NASA announced today that the Perseverance rover has recorded audio from a dust devil on Mars for the first time. But the clip doesn’t just treat us to the novelty of hearing an alien whirl; It could also help scientists better understand how dust could affect future Mars missions.
The rover’s microphones picked up the dust devil on September 27, 2021. To the casual ear, it sounds similar to a microphone picking up a gust of wind on Earth, but scientists can learn a lot more. “When the dust devil Perseverance passed, we could actually hear discrete grain impacts on the rover,” said Naomi Murdoch, planetary scientist and author of the new report The Washington Post. “We could actually count them.”
Dust is a major factor in planning Mars missions. It can erode a spacecraft’s heat shields, damage scientific instruments, disable parachutes, and suffocate solar panels.
Scientists estimate the recorded cyclone was about 82 feet wide and 387 feet tall. (While that might sound intimidating, this relatively small storm did not damage the rover.) As you can hear below (via science news), the clip includes a brief pause in the turbulence as the dust devil’s eye flies overhead.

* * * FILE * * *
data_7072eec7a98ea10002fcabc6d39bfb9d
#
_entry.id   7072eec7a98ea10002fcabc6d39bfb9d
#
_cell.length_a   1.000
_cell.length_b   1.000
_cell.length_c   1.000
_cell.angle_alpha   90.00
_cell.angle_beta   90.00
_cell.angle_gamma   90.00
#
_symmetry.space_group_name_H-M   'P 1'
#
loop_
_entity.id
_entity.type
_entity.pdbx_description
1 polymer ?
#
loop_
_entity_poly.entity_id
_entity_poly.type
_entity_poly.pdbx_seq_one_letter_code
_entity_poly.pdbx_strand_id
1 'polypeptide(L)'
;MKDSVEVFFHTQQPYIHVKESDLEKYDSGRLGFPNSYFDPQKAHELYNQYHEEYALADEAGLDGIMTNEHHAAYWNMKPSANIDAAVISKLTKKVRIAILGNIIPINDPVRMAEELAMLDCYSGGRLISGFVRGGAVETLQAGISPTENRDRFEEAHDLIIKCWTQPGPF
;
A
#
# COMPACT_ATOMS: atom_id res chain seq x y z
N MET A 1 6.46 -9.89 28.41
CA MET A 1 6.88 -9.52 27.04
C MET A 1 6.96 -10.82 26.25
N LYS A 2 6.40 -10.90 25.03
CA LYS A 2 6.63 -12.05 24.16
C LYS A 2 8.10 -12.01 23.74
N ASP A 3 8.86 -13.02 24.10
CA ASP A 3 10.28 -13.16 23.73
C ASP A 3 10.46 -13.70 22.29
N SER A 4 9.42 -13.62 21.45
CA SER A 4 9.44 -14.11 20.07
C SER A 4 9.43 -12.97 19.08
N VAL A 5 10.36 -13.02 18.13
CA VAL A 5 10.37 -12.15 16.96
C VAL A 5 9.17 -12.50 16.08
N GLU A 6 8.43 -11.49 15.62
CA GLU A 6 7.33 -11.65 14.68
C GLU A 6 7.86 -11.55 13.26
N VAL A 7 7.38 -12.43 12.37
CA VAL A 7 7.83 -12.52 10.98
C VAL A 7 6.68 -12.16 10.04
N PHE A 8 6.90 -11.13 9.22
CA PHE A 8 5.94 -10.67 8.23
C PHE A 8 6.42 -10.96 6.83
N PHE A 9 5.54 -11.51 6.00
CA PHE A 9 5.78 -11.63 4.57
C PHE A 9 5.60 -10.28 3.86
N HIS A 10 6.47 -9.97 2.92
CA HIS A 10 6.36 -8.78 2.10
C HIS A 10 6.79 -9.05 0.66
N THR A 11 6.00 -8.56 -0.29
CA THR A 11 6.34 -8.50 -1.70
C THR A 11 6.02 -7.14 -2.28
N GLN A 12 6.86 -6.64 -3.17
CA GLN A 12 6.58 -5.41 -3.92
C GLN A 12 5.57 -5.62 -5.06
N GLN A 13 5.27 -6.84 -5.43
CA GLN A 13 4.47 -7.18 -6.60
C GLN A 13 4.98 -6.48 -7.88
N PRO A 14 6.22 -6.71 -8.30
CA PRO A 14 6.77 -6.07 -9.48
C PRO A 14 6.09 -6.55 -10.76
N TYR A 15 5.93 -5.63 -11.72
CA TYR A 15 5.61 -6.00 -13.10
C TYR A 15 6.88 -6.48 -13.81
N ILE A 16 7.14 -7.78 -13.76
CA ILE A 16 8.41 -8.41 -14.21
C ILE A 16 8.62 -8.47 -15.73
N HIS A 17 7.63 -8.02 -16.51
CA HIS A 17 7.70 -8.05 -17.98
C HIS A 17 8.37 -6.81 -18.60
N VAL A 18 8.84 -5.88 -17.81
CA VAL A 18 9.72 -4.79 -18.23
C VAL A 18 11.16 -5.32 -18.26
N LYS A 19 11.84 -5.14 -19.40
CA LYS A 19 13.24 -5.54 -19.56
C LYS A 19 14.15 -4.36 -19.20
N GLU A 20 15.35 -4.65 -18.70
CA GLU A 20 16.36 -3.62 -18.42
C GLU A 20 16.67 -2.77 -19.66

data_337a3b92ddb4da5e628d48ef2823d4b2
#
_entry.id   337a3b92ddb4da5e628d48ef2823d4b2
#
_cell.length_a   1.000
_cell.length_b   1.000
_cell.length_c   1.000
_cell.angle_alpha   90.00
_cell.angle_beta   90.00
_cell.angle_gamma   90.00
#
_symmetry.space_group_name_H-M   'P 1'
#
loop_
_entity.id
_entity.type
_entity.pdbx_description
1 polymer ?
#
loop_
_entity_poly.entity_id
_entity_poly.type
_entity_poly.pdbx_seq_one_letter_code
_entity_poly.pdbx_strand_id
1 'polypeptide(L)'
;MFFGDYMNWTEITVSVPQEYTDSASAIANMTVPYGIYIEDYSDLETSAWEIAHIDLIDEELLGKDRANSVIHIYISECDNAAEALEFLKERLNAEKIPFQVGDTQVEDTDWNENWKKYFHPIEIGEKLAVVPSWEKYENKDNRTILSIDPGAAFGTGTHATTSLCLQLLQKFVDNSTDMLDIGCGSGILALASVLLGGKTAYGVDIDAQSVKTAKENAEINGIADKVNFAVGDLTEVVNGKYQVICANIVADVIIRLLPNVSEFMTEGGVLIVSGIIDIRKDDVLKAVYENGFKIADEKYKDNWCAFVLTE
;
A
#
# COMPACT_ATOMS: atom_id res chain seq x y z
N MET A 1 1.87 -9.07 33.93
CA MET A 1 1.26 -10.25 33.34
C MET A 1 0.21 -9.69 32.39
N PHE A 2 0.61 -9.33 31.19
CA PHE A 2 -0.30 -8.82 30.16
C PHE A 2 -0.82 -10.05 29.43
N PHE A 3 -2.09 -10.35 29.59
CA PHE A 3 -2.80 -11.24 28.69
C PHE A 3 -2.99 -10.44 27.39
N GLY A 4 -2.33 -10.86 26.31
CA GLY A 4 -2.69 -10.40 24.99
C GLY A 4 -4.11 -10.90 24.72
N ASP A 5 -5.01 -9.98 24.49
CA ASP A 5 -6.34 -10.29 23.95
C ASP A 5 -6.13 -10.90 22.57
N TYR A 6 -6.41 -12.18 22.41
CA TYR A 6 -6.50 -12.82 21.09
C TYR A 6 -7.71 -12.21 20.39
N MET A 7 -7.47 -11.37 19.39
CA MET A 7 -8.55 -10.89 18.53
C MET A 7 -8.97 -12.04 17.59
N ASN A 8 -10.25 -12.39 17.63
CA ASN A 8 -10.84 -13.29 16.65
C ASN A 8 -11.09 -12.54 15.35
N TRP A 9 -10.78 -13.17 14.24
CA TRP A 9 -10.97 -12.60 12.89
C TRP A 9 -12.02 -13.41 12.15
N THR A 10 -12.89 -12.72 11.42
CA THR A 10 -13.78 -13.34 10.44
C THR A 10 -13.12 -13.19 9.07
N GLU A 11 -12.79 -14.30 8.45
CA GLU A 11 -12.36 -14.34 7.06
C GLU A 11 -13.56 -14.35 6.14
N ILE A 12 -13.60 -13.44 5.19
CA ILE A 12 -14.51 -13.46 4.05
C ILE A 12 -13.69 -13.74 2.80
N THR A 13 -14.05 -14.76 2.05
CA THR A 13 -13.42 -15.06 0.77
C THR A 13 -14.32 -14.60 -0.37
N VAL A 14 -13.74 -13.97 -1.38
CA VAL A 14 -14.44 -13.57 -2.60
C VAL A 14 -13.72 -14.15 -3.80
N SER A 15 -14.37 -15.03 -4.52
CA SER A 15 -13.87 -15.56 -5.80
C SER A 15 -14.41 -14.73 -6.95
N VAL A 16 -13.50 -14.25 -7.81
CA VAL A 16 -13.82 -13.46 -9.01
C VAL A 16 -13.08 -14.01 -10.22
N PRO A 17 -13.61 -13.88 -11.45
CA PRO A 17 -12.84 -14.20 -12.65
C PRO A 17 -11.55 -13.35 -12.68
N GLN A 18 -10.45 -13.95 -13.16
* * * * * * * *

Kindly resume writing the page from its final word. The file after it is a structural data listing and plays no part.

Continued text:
Perseverance also captured images (also included in the recording) of the approaching storm. Scientists had to coordinate their instruments to increase the likelihood of registering a storm. The rover only records audio snippets that are less than three minutes long, and only eight times a month. That meant timing them so dust devils were most likely to strike while aiming their cameras at where they were most likely to approach. In this case, this preparation – and last but not least the luck – paid off.
“I can’t think of any previous case where so much data from so many instruments helped characterize a single dust devil,” said John Edward Moores, a planetary scientist at York University. “Had the [camera] Pointing in a different direction or setting the microphone observation just a few seconds later would miss key elements of the story. Sometimes it helps to be lucky in science!”
The approximately 10-foot Perseverance rover was launched on July 30, 2020 and touched down on Martian soil on February 18, 2021. NASA is using the vehicle to explore Jezero Crater looking for signs of ancient microbial life as part of the Mars 2020 mission.
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